Everything was placed in the right spot, then the works were removed. Now there is only a postcard.
Arrangement (Opstelling) (intervention and edition of postcards)
Postcard — Concept and design: Maud Vande Veire, Emmanuel Depoorter / Dimensions: 21 x 10 cm / Print: digital print / Publisher: Self-published / Year: 2004
(images above: exhibition view, Gele Zaal, Ghent, BE)
Heterogonie der Zwecke (or Heterogony of Ends) was an expression introduced by Wilhelm Wund, a famous German physician, psychologist and philosopher. It refers to how one can set out to do something with a particular goal or motive and be influenced during the process by new elements which are introduced, in such a way that one is driven towards new, additional goals. This is a manifestation of what Wund calls creative synthesis: the way in which one mentally combines new and old elements to end up with something new that is not merely the sum of it all. Creative synthesis alters the relations between its constituent elements. New motives or goals come in beside the primary, original ones. Original goals fade into the background while new ones come to the foreground.
At the time, we failed to look up the origin of this famous expression that served as the title of the group exhibition we were part of. We simply went along with the curator’s interpretation. As far as we both remember, the curator envisioned an exhibition that would be the result of an intensive interaction between the artists, between the artist and the exhibition space, and between the artist and the curator — in short, between the artist and all other constituent elements of the exhibition. He had in mind a result that would differ significantly from the initial intentions of each individual artist, and that would be more than the sum of their artworks. We vaguely remember him mentioning the notion of ‘the primordial soup’.
What we expected to happen did not take place. Most of the constituent elements did not show up the following days and weeks. Apparently we had a different schedule in mind than the others (fig.1).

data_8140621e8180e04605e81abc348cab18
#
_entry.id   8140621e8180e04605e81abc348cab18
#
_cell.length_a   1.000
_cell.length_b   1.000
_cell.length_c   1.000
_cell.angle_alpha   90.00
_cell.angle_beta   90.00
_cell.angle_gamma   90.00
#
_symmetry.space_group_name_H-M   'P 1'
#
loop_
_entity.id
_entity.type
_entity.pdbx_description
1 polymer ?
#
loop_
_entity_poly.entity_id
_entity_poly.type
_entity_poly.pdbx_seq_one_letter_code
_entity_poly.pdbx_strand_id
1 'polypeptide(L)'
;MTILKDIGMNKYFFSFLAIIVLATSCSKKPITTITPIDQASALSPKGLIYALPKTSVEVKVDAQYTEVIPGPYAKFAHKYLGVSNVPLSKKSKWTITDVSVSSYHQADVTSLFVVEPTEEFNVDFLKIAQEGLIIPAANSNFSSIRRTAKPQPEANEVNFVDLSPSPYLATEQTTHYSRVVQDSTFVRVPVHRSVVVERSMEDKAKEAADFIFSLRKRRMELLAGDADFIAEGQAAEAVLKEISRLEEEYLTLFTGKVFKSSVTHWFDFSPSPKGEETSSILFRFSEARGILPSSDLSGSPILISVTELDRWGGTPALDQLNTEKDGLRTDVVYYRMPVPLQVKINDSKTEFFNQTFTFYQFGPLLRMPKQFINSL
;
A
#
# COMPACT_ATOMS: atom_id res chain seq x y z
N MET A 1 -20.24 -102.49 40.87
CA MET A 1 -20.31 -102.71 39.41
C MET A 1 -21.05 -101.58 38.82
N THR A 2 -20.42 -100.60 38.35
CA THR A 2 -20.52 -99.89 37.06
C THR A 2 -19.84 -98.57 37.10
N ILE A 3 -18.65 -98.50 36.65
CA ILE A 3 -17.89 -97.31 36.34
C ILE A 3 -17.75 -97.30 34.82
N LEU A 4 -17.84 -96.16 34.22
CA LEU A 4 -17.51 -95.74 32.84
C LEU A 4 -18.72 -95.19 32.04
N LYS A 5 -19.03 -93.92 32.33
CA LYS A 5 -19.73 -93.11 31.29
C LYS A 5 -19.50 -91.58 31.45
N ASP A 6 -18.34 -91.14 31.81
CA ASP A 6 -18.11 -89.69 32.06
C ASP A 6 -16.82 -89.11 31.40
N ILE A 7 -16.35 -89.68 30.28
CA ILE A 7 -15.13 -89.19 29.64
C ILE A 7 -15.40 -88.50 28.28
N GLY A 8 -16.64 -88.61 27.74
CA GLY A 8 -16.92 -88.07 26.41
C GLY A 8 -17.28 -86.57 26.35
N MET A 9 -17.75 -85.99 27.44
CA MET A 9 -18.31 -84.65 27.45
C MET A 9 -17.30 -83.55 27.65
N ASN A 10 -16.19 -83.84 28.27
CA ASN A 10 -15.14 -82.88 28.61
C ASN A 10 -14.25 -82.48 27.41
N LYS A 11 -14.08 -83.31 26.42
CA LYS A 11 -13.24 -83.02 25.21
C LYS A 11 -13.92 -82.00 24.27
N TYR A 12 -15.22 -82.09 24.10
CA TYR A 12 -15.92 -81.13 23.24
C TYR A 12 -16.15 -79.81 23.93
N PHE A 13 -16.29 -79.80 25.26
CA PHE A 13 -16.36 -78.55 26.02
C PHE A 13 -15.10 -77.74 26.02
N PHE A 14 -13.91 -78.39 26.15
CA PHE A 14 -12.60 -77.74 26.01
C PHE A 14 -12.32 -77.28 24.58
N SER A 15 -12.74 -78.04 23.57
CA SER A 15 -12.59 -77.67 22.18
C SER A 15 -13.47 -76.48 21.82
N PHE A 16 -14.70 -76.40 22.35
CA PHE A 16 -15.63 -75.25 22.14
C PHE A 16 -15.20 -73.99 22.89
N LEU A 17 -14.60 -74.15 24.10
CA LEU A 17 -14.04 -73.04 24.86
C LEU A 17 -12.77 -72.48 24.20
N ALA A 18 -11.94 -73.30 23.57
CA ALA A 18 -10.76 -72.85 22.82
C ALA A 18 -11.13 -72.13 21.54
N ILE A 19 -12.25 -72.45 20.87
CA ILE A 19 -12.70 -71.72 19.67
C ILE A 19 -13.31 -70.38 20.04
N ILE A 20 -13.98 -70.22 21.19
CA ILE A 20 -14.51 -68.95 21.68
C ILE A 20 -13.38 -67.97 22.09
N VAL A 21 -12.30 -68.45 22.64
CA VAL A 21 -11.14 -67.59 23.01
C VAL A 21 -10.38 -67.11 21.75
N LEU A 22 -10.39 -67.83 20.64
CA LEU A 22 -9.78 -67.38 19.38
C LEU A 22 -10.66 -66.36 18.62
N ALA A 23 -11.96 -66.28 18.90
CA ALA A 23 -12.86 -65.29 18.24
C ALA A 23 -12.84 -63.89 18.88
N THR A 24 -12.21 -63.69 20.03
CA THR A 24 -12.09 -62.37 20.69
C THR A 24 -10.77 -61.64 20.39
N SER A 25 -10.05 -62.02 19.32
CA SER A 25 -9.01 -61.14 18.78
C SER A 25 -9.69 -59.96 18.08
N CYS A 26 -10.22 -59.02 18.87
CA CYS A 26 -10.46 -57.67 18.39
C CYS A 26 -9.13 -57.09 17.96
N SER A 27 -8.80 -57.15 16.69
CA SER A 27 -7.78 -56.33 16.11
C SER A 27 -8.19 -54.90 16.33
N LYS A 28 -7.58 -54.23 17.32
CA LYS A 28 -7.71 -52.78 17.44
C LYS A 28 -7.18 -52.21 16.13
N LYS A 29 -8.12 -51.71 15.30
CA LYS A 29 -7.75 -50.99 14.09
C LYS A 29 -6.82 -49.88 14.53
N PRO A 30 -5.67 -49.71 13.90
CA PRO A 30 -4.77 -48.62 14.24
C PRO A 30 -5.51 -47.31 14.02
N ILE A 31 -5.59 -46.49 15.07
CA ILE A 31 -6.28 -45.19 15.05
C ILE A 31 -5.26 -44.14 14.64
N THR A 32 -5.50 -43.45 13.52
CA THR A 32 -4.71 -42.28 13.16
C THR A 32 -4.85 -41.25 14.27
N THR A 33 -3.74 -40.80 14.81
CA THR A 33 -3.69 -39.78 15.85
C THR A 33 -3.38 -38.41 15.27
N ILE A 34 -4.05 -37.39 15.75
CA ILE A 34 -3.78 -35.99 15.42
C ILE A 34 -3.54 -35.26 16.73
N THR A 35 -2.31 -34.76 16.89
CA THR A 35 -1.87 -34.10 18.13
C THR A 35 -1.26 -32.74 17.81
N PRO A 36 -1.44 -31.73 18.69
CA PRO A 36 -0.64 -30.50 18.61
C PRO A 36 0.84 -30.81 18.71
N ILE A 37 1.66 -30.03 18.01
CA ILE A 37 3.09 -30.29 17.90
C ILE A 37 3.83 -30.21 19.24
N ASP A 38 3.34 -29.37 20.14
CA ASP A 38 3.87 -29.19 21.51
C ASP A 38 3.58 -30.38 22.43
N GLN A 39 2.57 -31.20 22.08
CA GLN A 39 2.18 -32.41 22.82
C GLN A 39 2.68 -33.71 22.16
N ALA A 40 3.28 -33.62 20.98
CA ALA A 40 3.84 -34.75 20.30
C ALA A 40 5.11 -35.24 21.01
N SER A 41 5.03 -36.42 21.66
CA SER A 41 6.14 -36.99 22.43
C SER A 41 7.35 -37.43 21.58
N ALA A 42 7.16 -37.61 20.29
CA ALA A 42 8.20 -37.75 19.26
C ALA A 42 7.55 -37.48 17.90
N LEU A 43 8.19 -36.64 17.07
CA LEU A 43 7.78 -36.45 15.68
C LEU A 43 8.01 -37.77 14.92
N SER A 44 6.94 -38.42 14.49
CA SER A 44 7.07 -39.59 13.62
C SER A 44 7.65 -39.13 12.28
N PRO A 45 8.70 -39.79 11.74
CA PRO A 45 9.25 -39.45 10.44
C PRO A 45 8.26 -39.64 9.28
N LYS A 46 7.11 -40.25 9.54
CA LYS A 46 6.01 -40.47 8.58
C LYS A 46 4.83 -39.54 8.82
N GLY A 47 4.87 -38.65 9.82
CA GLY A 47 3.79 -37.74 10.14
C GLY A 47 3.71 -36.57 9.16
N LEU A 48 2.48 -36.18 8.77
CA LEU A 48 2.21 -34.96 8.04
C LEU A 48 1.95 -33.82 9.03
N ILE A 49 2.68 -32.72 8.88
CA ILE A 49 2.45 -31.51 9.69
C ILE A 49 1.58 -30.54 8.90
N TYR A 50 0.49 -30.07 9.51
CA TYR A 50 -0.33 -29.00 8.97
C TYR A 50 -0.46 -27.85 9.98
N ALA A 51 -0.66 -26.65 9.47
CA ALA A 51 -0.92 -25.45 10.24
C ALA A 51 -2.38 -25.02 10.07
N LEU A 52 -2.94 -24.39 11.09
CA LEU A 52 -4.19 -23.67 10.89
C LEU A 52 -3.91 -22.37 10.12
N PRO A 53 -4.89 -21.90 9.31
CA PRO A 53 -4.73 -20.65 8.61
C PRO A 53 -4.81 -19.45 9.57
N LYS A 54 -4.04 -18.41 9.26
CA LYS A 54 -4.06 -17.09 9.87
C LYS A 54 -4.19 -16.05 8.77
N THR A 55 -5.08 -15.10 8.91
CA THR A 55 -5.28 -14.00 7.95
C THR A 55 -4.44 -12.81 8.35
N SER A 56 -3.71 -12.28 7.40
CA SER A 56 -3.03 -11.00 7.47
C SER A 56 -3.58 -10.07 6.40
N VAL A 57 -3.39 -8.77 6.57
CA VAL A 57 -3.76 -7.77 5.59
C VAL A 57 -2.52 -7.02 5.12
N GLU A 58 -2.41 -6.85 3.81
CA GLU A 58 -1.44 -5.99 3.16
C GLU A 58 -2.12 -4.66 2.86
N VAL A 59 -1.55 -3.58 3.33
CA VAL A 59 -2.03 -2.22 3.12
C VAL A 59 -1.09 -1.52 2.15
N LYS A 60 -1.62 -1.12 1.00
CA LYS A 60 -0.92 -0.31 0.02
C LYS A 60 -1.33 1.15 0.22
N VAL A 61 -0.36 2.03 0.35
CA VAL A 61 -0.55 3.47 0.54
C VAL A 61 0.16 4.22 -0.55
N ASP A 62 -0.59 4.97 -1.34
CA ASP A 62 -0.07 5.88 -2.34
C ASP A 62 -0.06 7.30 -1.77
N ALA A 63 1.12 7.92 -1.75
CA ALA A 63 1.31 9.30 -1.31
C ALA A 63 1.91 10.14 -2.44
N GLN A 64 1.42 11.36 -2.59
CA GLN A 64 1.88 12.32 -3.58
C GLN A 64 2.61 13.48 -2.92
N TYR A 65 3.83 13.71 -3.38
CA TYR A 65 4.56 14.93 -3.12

Awaiting their arrival, we transported our sculptures to the site, considering them to be the first ingredient of the primordial soup. One week later, the only constituent elements were still ourselves, our works and the exhibition space. We decided to change our strategy. We divided the surface area by the number of artists and calculated how much floor space we were entitled to. We moved all works to the left rear corner and took a few days to arrange them.
By the time the curator and the first of the other artists showed up, we had created our own primordial soup and we were quite pleased with the outcome (fig.2). Understandably, the curator did not really welcome this side dish to his meal. He suggested we mix our works with the others.
Retrospectively, it becomes clear that by then, as we no longer saw a contribution to the primordial soup as our main and only goal, a change in relationship between the constituent elements had taken place (fig.3).
During the next few days we sat down to find a solution that would meet our mutual expectations. We hoped that formulating an alternative might be the first step to come to an arrangement. We rejected each idea that could not potentially close the gap.
Arrangement, preparations for the picture / 2004
Before removing all of our works we swept the floor and took a picture of how they were arranged. The curator seemed relieved when they were gone. A few days later we presented him our proposal. He supported our plan and gave the green light. We printed a small edition of postcards with the picture of our initial arrangement. At the start of the exhibition we displayed the postcards on the counter at the entrance. The left rear corner was now the site of someone else’s work. In no time our work had mixed with the others.
Dimensions: 21 x 10 cm / Print: digital print / Year: 2003